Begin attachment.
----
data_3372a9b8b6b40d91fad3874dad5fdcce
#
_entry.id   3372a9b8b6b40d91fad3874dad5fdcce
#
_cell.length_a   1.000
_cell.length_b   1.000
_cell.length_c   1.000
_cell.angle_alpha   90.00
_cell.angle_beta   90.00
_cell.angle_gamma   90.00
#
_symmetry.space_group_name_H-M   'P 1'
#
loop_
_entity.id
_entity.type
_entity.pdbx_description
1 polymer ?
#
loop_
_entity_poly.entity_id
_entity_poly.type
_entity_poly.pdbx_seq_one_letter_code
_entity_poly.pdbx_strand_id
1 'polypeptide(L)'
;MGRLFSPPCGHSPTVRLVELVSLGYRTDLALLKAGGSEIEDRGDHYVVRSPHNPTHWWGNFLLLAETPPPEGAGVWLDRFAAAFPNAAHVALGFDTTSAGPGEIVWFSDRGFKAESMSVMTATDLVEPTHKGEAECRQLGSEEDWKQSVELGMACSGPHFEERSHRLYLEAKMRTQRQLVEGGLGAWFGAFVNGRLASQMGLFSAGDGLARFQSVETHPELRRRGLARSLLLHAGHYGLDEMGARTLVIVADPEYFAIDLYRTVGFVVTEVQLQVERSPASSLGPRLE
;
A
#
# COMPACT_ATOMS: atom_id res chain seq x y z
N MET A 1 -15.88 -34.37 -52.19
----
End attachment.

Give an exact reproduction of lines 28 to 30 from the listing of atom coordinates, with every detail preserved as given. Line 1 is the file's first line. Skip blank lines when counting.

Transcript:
A
#
# COMPACT_ATOMS: atom_id res chain seq x y z